An­tide­pres­sant stigma

The Citizen-Record (Cumberland) - - HEALTH - Dr. Gwen Ran­dall-Young Psy­chol­ogy for Liv­ing Gwen Ran­dall-Young is an au­thor and award-win­ning psy­chother­a­pist. For per­mis­sion to re­print this ar­ti­cle, or to ob­tain books, cds or MP3s, visit www.gwen.ca. Fol­low Gwen on Face­book for daily in­spi­ra­tion.

“Al­though the world is full of suf­fer­ing, it is also full of the over­com­ing of it.”

Many peo­ple suf­fer from de­pres­sion, which may range from mild to de­bil­i­tat­ing.

It may be the re­sult of life cir­cum­stances, hor­monal in­flu­ences, or the in­di­vid­ual’s body chem­istry.

Some mild de­pres­sion re­quires no treat­ment. It goes away on its own. Sit­u­a­tional de­pres­sion may lift when ac­tion is taken to change the cir­cum­stances that are con­tribut­ing to the prob­lem.

When de­pres­sion is deeper, or more long last­ing, that is when it can in­ter­fere with the qual­ity of life.

Some turn to drugs or al­co­hol. Oth­ers feel sad all the time, and lose in­ter­est in the things they used to en­joy. Re­la­tion­ships can be af­fected.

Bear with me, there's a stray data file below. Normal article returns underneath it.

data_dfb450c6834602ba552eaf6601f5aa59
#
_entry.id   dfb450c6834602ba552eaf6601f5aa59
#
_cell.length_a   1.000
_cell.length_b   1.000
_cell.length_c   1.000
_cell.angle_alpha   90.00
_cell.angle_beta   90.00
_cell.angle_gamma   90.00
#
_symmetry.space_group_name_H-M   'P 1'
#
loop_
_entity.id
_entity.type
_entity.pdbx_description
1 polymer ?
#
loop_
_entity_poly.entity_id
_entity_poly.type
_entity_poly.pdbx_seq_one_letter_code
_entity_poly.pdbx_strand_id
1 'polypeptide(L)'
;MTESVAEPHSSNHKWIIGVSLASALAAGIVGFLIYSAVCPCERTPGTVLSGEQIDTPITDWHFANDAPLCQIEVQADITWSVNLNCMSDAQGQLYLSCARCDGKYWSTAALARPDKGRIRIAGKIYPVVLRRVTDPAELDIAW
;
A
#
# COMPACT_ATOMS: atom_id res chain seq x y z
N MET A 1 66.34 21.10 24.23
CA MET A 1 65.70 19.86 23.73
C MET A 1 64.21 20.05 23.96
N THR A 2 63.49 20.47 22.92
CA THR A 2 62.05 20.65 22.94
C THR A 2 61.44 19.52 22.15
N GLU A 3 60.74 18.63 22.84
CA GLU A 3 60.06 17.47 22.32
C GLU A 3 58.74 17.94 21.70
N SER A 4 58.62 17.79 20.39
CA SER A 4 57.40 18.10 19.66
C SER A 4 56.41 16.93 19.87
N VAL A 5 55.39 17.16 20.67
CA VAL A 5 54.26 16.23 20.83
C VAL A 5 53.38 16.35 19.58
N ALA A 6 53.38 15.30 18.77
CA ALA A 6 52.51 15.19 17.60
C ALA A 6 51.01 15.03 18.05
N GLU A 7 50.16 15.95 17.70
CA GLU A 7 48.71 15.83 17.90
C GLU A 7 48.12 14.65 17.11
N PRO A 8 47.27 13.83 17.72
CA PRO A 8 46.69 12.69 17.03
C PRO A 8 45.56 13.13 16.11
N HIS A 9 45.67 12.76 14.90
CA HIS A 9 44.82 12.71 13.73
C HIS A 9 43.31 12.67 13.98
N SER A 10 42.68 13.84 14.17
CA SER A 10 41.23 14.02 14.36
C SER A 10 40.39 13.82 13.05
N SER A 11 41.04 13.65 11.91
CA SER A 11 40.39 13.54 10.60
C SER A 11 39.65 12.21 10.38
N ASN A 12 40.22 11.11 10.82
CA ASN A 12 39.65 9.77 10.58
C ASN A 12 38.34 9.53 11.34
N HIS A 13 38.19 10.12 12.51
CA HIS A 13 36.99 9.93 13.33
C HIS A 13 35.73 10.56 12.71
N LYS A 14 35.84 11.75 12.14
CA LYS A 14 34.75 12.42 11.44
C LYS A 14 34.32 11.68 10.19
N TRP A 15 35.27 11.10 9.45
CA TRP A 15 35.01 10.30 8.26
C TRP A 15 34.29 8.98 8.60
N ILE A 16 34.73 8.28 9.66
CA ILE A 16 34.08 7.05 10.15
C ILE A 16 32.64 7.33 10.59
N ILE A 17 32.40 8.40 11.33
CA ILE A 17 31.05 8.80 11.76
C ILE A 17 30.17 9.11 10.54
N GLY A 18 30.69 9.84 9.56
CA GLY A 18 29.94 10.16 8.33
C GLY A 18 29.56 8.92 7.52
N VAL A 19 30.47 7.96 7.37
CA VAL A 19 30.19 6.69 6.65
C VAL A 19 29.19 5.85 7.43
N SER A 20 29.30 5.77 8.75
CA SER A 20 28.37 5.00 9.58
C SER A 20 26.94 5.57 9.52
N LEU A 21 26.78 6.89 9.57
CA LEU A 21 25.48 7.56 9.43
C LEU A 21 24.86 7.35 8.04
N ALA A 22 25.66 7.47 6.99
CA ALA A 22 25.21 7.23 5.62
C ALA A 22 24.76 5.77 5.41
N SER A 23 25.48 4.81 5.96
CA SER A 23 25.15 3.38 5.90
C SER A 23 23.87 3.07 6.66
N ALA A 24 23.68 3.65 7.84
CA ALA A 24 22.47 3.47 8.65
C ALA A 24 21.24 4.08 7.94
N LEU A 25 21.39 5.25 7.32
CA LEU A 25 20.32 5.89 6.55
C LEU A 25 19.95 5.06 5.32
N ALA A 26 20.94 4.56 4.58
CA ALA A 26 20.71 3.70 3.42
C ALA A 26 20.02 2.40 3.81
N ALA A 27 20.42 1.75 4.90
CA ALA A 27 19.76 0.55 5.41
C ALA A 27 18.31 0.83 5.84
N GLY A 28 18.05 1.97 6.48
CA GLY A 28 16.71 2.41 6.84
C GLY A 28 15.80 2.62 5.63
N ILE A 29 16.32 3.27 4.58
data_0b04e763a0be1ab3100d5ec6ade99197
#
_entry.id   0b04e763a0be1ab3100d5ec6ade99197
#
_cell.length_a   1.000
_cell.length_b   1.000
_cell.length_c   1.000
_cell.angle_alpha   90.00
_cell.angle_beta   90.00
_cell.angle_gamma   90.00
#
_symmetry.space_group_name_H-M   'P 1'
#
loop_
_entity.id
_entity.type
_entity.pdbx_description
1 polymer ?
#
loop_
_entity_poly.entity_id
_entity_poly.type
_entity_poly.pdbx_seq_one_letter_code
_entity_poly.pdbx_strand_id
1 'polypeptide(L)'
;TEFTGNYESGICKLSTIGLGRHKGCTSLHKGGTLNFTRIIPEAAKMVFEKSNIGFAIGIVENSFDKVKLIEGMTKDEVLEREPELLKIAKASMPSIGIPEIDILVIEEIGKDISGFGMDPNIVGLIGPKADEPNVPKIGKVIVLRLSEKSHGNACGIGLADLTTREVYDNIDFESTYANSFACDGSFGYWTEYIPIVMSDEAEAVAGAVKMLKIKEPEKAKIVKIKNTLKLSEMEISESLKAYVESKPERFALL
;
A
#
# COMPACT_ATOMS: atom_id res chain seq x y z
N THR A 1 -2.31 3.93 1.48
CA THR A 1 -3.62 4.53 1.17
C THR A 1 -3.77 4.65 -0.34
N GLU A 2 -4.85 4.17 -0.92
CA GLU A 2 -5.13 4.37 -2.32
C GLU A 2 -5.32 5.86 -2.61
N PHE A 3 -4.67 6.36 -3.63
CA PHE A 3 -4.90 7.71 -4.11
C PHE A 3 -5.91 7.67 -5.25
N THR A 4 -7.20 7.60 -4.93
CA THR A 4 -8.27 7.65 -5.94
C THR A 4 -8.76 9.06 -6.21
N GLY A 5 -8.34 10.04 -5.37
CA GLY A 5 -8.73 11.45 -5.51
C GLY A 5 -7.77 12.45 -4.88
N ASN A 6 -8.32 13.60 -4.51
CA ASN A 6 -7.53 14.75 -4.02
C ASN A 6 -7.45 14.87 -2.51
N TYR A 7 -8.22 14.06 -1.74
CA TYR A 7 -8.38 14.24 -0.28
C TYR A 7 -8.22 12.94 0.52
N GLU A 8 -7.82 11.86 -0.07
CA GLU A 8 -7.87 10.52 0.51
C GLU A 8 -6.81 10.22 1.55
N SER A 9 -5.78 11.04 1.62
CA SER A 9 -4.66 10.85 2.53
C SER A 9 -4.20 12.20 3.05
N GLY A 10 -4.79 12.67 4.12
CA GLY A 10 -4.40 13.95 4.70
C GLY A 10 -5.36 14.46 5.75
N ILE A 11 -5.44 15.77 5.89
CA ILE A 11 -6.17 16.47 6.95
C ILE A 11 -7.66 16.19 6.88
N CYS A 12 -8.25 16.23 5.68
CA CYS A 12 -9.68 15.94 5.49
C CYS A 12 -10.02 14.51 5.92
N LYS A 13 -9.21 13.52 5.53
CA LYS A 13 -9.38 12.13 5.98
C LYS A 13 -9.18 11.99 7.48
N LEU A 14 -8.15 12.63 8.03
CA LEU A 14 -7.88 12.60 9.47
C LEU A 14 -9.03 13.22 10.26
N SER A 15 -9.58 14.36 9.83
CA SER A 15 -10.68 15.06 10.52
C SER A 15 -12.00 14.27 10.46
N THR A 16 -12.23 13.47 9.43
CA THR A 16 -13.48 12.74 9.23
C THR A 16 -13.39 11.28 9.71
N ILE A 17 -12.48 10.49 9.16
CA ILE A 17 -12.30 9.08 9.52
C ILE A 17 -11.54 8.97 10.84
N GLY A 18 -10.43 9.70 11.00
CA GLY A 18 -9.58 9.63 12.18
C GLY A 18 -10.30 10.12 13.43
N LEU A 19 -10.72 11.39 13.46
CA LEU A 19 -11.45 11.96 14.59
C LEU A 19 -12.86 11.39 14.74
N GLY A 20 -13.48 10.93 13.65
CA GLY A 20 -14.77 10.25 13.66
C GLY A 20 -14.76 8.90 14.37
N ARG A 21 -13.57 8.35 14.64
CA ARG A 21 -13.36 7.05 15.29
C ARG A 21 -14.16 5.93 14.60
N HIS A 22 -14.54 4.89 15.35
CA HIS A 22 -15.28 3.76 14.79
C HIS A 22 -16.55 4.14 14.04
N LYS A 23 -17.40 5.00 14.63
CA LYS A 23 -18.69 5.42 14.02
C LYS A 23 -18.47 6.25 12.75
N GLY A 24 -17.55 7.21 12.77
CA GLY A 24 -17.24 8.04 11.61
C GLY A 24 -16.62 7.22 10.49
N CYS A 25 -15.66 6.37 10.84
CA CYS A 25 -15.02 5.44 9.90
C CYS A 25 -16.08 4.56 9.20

In se­vere de­pres­sion the in­di­vid­ual may not even want to get out of bed, neglect per­sonal self-care, or even be­come sui­ci­dal.

There are com­mon sense things that can be done to help al­le­vi­ate de­pres­sion. Get­ting ex­er­cise, eat­ing healthy foods in nor­mal amounts, get­ting a good night’s sleep and avoid­ing neg­a­tive peo­ple all help.

See­ing a ther­a­pist is also ad­vis­able, and some in­di­vid­u­als re­quire anti-de­pres­sant med­i­ca­tion.

In some cases it is true that a com­bi­na­tion of ther­apy and med­i­ca­tion to­gether work bet­ter than ei­ther one alone.

Un­for­tu­nately, some are re­luc­tant to con­sider med­i­ca­tion be­cause they feel there is a stigma at­tached to hav­ing to take med­i­ca­tion.

I tell my clients it is no dif­fer­ent than a di­a­betic hav­ing to take in­sulin. A de­pres­sion with bio­chem­i­cal at­tributes is nei­ther the per­son’s fault, nor is it a weak­ness.

If you are some­one who re­quires this med­i­ca­tion, do not be hard on your­self. If you are some­one who has never been de­pressed, or re­quired such med­i­ca­tion, be sup­port­ive of those who re­quire it.

Do not make jokes about anti-de­pres­sants be­cause there is a good chance some­one in the room is tak­ing them.

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